My Grumpy Old Man

People think he’s a grumpy old man. They do, really…

They look at the way he stares into space as if they don’t exist, and then they decide his brilliant grey head is filled with a vacuum. But they’re wrong, see? It’s the figures. Always the figures. Little rows of numbers march through his brain, neatly, orderly, like only he understands them. Add and subtract. Multiply and divide. Fractions and bits of fractions. Random numbers he constantly arranges and rearranges; breaks down and builds up again. He can do it anywhere and any time. He does it constantly.

I don’t think he can help it. It just happens.

This is, of course, the thing that brought us together. We were young then, first-year students stepping out into the unknown. Even back then his world of numbers and sums and tables and figures was legendary. It was the only thing he did. And I? Well, I suffered through the maths and the calculus and was on my way to failing my course. So I did what any clever young lady would have done.

There was a first-year dance. A get-together for the novices to celebrate the half-year mark. He wasn’t going, of course. Not interested. But I asked him and promised we could talk about maths. I remember I said something about mental arithmetic and algebra. His eyes lit up. That was the start.

We sat outside that hall and looked at the stars. He fractioned the sky into so many pieces and worked out how many visible stars there were. I said he was wonderful. He liked it. Then I asked him to help me with maths. He was delighted.

And so we started courting. More accurately, I dated him. And it wasn’t just because of the sums and the calculations – I found out he was a wonderful, gentle being, a true and loyal companion. He’d quantify anything you cared to point out to him, and when I asked him what he thought about love, he said it was the only sum that defied logic. It’s an absolute, he said. That’s when I knew we’d make it.

He joined a large insurance company, and did so well that he was the youngest CEO, ever. He could analyse risk better than anyone. Investment? Well, if you had X amount of money and needed to double it in Y time, he worked out the factor you have to add to the formula to make it work. He did it all in that grey head, faster than the young men with their little gizmo machines. Even after all these years I have no idea how he does it; but for him it is as natural as breathing.

Then he turned fifty, and announced his retirement. He said he’d made the sum. It was time.

And it was. His arithmetic took us all over the world. Paris, Rome, New York, Nevada, Monte Carlo and Monaco. Everywhere. And everywhere his sums landed us in trouble. Get out and stay out, they’d say. Don’t come back. We don’t want your sort here.

On the way over here, he told me this is the last one. The world is getting too small for us. We’re a known quantity now. They want to factor us out.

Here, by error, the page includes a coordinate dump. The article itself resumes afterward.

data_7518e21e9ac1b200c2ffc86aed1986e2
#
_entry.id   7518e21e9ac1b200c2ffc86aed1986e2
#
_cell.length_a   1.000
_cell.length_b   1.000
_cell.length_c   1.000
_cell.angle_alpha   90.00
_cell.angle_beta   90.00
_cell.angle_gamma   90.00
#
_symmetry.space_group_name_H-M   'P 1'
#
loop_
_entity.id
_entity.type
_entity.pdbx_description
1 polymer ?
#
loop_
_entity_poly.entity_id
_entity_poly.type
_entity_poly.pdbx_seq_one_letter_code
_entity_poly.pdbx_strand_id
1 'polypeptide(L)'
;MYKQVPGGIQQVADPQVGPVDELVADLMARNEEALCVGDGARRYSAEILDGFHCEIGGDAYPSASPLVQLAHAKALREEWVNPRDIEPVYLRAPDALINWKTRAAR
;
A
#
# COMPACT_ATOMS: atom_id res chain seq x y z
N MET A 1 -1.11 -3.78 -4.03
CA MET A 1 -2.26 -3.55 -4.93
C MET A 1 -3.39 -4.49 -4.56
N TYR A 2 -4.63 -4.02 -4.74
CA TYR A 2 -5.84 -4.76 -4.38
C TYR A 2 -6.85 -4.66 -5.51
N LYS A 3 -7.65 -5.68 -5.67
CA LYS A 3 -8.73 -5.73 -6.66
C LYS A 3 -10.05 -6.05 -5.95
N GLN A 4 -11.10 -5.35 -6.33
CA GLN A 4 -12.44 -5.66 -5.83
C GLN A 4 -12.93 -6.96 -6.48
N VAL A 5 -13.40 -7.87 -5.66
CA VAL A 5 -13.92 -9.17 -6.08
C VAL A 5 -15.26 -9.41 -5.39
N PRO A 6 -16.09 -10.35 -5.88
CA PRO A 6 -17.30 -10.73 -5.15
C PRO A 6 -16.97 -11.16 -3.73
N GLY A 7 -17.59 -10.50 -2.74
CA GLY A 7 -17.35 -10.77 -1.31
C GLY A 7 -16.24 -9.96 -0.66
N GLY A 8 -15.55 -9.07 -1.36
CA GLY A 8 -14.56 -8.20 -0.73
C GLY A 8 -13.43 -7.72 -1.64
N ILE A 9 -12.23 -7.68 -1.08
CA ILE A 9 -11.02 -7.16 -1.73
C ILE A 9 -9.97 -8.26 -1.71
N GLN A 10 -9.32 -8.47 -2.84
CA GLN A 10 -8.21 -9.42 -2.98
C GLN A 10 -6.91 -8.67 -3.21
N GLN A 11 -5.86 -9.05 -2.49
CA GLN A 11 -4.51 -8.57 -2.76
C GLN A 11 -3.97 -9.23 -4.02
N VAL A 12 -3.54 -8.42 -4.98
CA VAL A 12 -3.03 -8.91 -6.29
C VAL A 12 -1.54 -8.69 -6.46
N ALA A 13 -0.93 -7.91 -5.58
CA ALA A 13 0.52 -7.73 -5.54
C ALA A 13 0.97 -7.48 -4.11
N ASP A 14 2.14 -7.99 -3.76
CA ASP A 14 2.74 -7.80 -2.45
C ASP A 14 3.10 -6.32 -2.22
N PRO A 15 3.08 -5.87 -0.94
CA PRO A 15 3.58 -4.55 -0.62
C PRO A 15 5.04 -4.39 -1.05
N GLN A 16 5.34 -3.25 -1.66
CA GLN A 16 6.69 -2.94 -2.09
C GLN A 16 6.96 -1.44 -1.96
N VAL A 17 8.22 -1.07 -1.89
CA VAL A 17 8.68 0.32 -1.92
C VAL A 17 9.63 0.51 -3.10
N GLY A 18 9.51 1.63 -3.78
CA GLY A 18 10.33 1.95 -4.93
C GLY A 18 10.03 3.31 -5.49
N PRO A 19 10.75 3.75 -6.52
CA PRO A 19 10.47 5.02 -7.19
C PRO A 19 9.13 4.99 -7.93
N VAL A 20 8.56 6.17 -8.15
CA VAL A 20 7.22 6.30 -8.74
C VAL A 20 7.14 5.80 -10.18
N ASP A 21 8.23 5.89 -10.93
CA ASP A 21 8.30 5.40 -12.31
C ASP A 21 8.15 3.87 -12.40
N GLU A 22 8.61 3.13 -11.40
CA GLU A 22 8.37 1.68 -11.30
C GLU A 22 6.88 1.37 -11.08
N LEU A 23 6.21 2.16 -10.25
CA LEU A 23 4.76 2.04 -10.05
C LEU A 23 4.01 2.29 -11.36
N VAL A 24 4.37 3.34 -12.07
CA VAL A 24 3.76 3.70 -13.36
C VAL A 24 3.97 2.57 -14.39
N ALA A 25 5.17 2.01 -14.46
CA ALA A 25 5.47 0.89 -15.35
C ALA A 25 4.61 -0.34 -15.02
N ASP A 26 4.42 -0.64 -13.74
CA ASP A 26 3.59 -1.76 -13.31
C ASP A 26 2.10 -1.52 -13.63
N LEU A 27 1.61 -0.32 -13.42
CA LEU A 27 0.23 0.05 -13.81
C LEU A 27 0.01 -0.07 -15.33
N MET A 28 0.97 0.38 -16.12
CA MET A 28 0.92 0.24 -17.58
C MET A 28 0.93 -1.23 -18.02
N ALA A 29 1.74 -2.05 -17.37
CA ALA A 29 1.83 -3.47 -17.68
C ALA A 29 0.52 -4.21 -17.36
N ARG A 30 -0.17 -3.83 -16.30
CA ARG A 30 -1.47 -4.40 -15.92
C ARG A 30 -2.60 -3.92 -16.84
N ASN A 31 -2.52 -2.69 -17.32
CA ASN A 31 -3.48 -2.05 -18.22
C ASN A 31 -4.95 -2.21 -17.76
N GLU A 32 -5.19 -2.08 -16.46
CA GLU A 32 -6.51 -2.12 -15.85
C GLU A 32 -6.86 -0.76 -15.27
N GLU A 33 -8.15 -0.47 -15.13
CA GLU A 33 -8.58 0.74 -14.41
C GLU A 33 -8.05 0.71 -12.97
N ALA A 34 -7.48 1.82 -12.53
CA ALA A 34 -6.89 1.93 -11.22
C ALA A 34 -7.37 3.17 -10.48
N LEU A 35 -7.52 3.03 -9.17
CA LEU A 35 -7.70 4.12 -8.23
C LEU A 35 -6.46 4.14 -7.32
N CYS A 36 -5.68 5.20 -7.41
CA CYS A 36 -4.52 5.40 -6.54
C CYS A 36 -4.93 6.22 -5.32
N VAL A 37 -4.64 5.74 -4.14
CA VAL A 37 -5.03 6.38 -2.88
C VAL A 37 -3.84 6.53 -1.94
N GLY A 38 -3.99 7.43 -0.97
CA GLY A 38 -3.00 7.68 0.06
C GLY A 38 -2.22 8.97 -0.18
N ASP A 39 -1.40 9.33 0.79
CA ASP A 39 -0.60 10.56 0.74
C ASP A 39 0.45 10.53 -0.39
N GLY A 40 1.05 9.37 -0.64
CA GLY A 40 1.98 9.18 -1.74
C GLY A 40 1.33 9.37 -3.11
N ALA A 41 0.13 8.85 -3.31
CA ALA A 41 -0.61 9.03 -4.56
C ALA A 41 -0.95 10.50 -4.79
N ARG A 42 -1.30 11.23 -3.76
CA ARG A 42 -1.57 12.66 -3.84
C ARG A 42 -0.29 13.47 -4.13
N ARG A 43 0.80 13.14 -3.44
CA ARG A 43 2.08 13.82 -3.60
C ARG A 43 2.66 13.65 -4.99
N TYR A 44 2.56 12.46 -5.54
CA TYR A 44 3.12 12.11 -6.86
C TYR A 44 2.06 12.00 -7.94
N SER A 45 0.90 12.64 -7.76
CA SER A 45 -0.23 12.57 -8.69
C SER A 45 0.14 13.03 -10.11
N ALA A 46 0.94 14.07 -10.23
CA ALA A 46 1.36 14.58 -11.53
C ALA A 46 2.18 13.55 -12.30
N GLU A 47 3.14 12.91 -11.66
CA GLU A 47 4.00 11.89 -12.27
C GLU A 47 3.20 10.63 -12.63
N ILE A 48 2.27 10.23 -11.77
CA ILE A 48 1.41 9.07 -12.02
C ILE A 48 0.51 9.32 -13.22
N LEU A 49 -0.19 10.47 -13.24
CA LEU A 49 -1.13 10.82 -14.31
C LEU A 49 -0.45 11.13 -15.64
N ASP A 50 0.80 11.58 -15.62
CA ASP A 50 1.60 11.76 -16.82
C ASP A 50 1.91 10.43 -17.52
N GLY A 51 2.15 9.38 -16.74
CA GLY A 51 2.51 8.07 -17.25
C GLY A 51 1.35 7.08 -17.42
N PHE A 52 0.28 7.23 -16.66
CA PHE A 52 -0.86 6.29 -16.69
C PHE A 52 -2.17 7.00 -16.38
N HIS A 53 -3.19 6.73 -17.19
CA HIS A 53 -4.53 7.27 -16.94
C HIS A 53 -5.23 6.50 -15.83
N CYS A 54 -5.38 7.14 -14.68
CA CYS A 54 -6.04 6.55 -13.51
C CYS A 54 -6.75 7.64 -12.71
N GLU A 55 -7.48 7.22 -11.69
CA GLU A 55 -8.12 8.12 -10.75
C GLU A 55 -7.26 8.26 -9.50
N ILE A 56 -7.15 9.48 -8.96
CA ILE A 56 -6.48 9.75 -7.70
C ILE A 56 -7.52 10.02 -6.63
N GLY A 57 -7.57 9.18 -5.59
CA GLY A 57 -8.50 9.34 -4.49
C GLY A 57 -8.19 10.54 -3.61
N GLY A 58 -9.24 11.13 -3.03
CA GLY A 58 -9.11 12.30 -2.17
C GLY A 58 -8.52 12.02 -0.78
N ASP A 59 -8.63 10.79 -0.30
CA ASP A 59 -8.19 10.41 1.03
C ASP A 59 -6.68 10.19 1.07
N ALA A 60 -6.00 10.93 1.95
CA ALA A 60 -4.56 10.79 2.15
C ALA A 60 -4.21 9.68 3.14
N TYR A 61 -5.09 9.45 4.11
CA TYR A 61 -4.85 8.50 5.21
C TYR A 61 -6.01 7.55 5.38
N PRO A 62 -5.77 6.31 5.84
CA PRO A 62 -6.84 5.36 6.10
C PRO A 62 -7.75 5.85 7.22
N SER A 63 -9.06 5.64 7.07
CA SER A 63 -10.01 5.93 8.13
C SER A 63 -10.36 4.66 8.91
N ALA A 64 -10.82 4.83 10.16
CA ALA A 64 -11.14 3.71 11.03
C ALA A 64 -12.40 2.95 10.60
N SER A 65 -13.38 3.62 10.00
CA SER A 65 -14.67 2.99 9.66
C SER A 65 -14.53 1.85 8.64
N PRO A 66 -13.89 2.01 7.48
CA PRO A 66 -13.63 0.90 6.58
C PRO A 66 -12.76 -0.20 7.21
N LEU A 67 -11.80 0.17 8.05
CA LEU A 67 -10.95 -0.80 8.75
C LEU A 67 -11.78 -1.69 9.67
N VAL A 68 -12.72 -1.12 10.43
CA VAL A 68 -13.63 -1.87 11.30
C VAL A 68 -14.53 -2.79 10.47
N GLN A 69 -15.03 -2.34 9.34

So here we are in Singapore – the Resorts World Casino is brand new, ultra luxurious and terribly expensive. They don’t know my husband. He can walk on to the floor without a muted alarm going off in a hidden control room. If the grumpy old man buys the chips from the croupiers, they’d eye his bulging wallet with a smile. Just another old fool, willing to pay handsomely for an evening’s entertainment. And, as usual, I’d sit quietly at the bar, sipping my Moët, with the rest of the money in the attaché case.

I’ll watch him carefully, knowing those figures are marching around and around in his mind, until at last he has them lined up in exactly the way he wants them. Just so. Then he’ll look up with those sad, wintry eyes and wink at me. There’ll be the slightest hint of a smile – one only I can see, because he’s my man. I know him so well.

And that’s when I’ll sit down next to him and he’ll open the case and quietly, gently, stack the notes for the last bet.

Yes, you may think he’s a grumpy old man. Many people have made that calculated error. But then, they won’t know the soft chuckle he’ll give when we get back to the room. He loves that part. He likes me on the bed with the notes scattered around and the way they crinkle and crackle while we make love.

You can think what you want. I added up the figures a long time ago. See if I care…

12 thoughts on “My Grumpy Old Man

    1. Amos van der Merwe Post author

      Heehee – maybe because they understand risk – and that’s why they become grumpy. Of course, if you know which button to push, Mr Grumpy can change into Prince Charming.😉

      Reply
    1. Amos van der Merwe Post author

      No, you’re right. But like with the Photo Challenges, it’s a nice break to do something different from time to time. As I’m busy with a Rolbos-like book on the rather lecherous life of a character named Servaas, I wrote this one as a bit of relaxation. Sorry. Rolbos will resume shortly. Our technicians are working on the problem.

      Reply
      1. thehappyhugger

        No, no need to apologize, Amos. I wasn’t sure if this was one of the Rolbos characters telling the story and I was being dense by not picking up on it – apology is from me.

      2. Amos van der Merwe Post author

        Don’t apologise…it was so way different from the rest of the blog, I was wondering if I shouldn’t have put a little explanatory note at the beginning.. I didn’t, and you picked it up – well done!

  1. Harold Green

    Riding the verbal rails with Amos is a journey full of twists, turns, intrigue, a slow upgrade, a fast downgrade… and then comes the abrupt hook at the end. Gotcha reader! Amos, you are something else.

    Reply
    1. Amos van der Merwe Post author

      A story is almost like an exceptional photograph. The big picture creates the atmosphere, but when you spot the lion-outline against the tall grass, the detail brings out the joy. Thanks, Harold!

      Reply

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